SHE loved life... and dedicated herself to ensuring more people can be the difference between life and death.

Now inspirational teen Amy Allan will be posthumously honoured at the First Aid Awards, run by St Andrew's First Aid.

The charity announced the Young First Aid Volunteer of the Year Award will be officially renamed the Amy Allan Young Volunteer of the Year Award in her memory.

Amy lived in Dalry with her parents, Leigh and Richard and little brother, Ryan and was the embodiment of the core values of a young first aider.

Amy, who would now be 15, died on September 28, 2018.

She had several complicated and complex health issues and had attended the Royal Hospital for Children in Glasgow since birth.

Leigh, Amy’s mum, said: “Unlike other clubs she had been to, the cadets was always a joy and never a chore.

"She enjoyed every bit of the time she spent with St Andrew’s First Aid and was so fond of the leaders.

"She met kindred spirits in the other cadets and she loved going to training or attending events.

“She always got involved wherever she could.

"She wanted to teach others the skills to help save a life and never let her own health struggles get in the way.

"She loved babies and younger kids and was keen to make sure she knew what to do when she was looking after them, should anything happen.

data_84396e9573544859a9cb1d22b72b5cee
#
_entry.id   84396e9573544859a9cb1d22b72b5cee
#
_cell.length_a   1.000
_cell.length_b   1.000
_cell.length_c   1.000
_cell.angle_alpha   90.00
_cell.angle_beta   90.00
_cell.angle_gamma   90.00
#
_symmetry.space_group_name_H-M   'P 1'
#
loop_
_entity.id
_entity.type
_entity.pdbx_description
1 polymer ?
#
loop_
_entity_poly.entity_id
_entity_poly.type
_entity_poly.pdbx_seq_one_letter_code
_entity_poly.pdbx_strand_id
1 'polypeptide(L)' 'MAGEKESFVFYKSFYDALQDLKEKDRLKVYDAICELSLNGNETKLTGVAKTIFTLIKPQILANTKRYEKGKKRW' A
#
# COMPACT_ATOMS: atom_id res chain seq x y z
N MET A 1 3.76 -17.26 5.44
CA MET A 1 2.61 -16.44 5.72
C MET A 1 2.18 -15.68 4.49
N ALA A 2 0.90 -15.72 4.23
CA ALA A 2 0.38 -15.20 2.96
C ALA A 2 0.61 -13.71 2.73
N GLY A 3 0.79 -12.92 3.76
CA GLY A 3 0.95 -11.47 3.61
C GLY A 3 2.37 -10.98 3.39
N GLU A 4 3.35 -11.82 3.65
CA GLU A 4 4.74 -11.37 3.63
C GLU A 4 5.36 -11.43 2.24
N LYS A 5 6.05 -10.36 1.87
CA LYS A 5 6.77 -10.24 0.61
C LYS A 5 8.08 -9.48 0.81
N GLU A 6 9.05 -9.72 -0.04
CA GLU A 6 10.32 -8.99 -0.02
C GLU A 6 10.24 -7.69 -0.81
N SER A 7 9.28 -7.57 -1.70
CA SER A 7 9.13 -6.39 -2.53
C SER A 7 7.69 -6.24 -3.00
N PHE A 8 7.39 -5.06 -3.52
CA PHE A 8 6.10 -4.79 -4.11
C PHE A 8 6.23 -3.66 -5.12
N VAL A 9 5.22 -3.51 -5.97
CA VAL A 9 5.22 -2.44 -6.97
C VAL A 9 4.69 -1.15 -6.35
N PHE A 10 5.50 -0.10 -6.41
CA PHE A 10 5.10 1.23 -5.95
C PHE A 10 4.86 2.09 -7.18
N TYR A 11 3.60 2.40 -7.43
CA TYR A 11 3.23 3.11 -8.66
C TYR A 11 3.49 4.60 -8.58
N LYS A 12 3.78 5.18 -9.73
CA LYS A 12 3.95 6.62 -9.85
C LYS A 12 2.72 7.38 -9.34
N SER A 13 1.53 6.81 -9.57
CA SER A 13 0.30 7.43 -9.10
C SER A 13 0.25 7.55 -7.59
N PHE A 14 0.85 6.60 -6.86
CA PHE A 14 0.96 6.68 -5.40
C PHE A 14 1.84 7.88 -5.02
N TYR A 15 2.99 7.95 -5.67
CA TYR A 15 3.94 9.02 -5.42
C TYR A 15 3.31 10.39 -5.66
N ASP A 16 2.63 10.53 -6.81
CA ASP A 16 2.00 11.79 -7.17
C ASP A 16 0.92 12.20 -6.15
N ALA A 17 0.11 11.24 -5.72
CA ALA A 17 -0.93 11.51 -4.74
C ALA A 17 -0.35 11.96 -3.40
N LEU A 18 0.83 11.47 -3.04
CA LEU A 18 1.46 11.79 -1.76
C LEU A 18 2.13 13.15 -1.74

“She always went out of her way to help others and having first aid was another way for her to be able to do this.

"There was no-one who loved life more than she did and I know she is greatly missed by those she has left behind."

The category looks for a person aged between five and 24, who has excelled at learning, teaching, practicing or supporting first aid at an exemplary level.

Amy joined the St Andrew’s First Aid Queen Street Youth Cadets in April 2016.

Stuart Callison, chief executive of St Andrew’s First Aid, said: “Amy was everything we look for in our young volunteers and renaming the award after her is our way of both remembering and honouring her as a person and her efforts in supporting us to help save more lives, together.

“She made a real name for herself and inspired so many people to start learning first aid themselves, encouraging them to keep going and to teach others.

“She may no longer be with us but she is still very much in our hearts and thoughts.”

Cardiologist Dr Lindsey Hunter, who treated Amy at the Royal Hospital for Children and built up a strong bond with her over the years, said: “Amy was a delightful young lady who I had the pleasure of looking after.

"Despite her medical challenges she was always bubbly, bright and positive about life.

"Amy was always keen to help others around her and had dreams of becoming a doctor when she was older, in fact a paediatrician so she could help children and babies with similar challenges to herself.

"Amy lit up any consultation and will be sorely missed by all."

Nominations and further information on the St Andrew’s First Aid First Aid Awards can now be made online at or